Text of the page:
HMAS Albert (HMVS)
Messrs Wm. Armstrong, Mitchell & Co. Ltd., Elswick, Newcastle-upon-Tyne
6 June 1883
24 June 1884
20 May 1895
|Dimensions & Displacement|
|Length||115 ft (35.05m)|
|Beam||22 ft (7.62m)|
|Draught||9.5 ft (2.89m)|
In 1884 the Australian colony of Victoria added two “flat-iron” type gunboats to its navy. The vessels were patriotically named Victoria & Albert in reverence to Queen Victoria and her late consort Prince Albert.
Each mounted forward, a single heavy gun in a protected citadel, firing over the bows which were barely four feet above the waterline. The vessels were constructed of steel and the design incorporated a slightly ‘turtle’ bow, a rounded stern and a bridge-deck amidships enclosing the engine room. Victoria was the larger of the two vessels.
Albert was ordered in 1883 from the English shipbuilders Messrs Wm. Armstrong, Mitchell & Co. Ltd., Elswick, Newcastle-upon-Tyne. She was launched on 6 June 1883 and completed in January 1884 at which time she undertook pre-acceptance trials.
On 26 January 1884 a crew comprising active and time expired Royal Navy personnel was signed on in Newcastle in readiness for the long delivery voyage to the colony of Victoria. Accompanied by Victoria, Albert sailed to Spithead on 3 February 1884. There, for legal reasons, the two vessels were classified as ‘War Vessels at the disposal of the Imperial Government’ thus enabling them to undertake the passage to Australia as units of the Royal Navy.
Prior to departing on their maiden voyage the gunboats were presented with portraits of Her Majesty the Queen and her late husband Prince Albert by Queen Victoria and the then Prince of Wales.
Both vessels sailed for Gibraltar on 14 February 1884 under the overall command of Captain Alan Broderick Thomas, RN, embarked in Victoria, who, on arrival in Australia assumed the role of Commandant of the Victorian Naval Forces.
The vessels did not have good sea-keeping qualities and were described by some as ‘sluggish and unwieldy’ craft owing mainly to their low freeboard which saw their bows and sides continually shipping water. This made for an uncomfortable passage for their crews.
The gunboats arrived at Gibraltar on 21 February before proceeding to Malta, where, on 26 February, they rendezvoused with the new torpedo boat Childers which was also making its maiden voyage to the Victorian colony.
At that time Britain was engaged in a long-running campaign in the Sudan to put down a revolt by Sudanese Madhists. As the situation there had intensified, the Victorian Colonial Government offered use of the three ships to the Imperial Government. The offer was gratefully accepted and they were subsequently diverted to the Red Sea port of Suakin where they arrived on 19 March 1884; only to learn that the fighting had receded inland as British troops rushed to the relief of Khartoum. As a consequence their presence was no-longer considered necessary.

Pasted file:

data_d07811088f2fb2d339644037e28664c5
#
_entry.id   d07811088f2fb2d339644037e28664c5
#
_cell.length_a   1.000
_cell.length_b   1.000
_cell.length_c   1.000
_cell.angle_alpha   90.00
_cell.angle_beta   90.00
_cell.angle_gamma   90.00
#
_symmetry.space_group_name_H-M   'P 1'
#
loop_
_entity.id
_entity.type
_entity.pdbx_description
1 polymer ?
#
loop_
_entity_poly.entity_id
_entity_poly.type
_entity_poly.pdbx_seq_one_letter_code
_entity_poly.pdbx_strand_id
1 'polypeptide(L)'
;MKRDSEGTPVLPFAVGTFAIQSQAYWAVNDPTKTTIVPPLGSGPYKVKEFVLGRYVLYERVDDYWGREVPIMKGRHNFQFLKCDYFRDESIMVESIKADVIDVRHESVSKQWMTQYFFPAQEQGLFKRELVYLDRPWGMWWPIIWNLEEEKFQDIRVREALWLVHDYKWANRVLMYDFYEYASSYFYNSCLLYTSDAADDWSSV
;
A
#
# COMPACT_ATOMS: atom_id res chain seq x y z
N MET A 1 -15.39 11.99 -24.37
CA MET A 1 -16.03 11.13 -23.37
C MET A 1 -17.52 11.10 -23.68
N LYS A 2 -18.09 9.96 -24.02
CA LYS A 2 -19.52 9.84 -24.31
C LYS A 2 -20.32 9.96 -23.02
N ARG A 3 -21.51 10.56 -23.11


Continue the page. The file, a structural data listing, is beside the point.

On 23 March 1884, the trio resumed their voyage with Childers under the tow of Victoria to conserve the latter’s meagre supply of coal. Following a short passage to Aden the voyage continued across the Indian Ocean bound for Colombo. Throughout the voyage heavy weather was encountered and the tow-line between Victoria and Childers parted numerous times. Childers was constantly swept by the sea with an anxious Captain Thomas, aboard Victoria, observing:
At one moment a glistening prow would be seen emerging from the body of an immense wave at the angle of 45 degrees, while at another a quivering stern with a wildly whirling screw would appear jutting into mid air’
In spite of the difficulties the three small ships reached the Gulf of Carpentaria, later making their first Australian landfall at Thursday Island where they arrived in time to observe the Queen’s birthday holiday. The voyage continued down the eastern Australian seaboard via Townsville and Sydney where time was taken to carry out maintenance and repaint the vessels prior to their much anticipated arrival at Melbourne.
At 9 a.m. on 24 June 1884, following a nineteen week voyage, the trio were met in Port Phillip Bay by HMVS Cerberus with members of parliament embarked to celebrate the occasion.
Following her arrival in the colony Albert served as part of the Victorian Naval Forces for the next nine years participating in exercises and annual manoeuvres with other ships of Victoria’s navy, chiefly on Port Phillip Bay with an occasional foray into Bass Strait.
On 2 April 1895, all explosives on board Albert were transferred to the flagship HMVS Nelson as preparations were made to decommission her. Over the following week she was de-stored and all useful ship fittings removed. The removal of her armament followed and at 11:45 on 20 April 1895 Albert was placed ‘out of commission’ and her ship’s company broken up.
On 10 April 1897 Albert was sold to the Victorian Public Works Department and was, for a time, employed on towing and general harbour duties around the bay. Service as a blasting ship followed during which she was employed deepening the channel through the Rip at the entrance to Port Phillip Bay.
Albert looked as though she might briefly return to naval service during World War 1 when she was acquired by the Royal Australian Navy and taken to Cockatoo Island Dockyard, Sydney, for conversion to a naval tug. The cost, however, was found to be uneconomical and she was listed for disposal in September 1917 and subsequently sold. Her new owners converted her to an oil fuel lighter for use on Sydney Harbour.
Ross Gillett, Australia’s Colonial Navies, The Naval Historical Society of Australia, Sydney, NSW, 1982.
John Bastock, Australia’s Ships of War, Angus & Robertson, Sydney, NSW, 1975.
Colin Jones, Australian Colonial Navies, Australian War Memorial, Canberra, ACT, 1986.